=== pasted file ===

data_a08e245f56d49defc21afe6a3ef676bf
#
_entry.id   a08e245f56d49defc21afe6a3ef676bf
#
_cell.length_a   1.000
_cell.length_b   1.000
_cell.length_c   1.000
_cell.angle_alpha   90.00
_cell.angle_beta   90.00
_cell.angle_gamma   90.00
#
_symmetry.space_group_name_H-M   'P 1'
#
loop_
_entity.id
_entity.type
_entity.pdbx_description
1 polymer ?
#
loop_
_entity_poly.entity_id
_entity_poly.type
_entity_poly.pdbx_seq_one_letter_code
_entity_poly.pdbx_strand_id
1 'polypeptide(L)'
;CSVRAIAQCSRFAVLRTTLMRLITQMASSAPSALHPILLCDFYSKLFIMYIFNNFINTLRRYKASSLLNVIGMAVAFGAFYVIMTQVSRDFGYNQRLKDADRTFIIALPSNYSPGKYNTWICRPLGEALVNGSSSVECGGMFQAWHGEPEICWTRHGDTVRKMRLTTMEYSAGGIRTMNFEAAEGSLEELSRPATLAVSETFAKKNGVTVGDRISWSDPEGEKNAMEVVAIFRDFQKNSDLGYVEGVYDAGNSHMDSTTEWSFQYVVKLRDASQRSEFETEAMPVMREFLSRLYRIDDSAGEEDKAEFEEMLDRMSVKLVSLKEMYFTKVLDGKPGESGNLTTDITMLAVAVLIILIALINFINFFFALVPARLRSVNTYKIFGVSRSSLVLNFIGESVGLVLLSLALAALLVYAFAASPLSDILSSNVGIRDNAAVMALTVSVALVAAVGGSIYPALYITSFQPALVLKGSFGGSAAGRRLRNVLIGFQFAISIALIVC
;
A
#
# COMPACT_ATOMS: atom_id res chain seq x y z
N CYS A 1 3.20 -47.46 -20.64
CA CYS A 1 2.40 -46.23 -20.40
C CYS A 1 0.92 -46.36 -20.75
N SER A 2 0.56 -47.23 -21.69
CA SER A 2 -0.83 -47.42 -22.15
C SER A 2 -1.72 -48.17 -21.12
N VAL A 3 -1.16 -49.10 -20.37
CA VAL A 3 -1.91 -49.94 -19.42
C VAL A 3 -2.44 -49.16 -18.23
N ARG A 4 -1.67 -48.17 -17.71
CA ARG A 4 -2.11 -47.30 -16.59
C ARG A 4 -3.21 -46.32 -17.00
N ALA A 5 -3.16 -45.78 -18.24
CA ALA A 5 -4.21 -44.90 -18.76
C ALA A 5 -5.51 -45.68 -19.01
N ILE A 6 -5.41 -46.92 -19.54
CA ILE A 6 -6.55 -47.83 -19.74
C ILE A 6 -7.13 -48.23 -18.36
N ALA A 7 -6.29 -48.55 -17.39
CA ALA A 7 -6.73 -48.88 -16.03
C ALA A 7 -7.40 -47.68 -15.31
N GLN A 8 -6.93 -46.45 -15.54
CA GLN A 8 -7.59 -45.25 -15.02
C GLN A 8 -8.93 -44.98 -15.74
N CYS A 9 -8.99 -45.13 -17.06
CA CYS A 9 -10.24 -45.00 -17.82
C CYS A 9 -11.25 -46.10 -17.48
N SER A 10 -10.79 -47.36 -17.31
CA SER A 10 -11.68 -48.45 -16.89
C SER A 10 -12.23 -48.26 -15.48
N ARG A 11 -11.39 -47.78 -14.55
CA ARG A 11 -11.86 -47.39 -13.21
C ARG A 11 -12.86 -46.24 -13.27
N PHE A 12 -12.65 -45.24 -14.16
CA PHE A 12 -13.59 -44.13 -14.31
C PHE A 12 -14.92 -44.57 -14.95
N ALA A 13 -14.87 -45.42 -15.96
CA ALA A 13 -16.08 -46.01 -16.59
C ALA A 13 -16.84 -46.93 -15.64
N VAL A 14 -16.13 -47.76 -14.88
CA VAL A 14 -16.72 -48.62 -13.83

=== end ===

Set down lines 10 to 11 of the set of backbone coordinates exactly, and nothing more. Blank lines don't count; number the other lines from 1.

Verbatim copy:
_cell.angle_gamma   90.00
#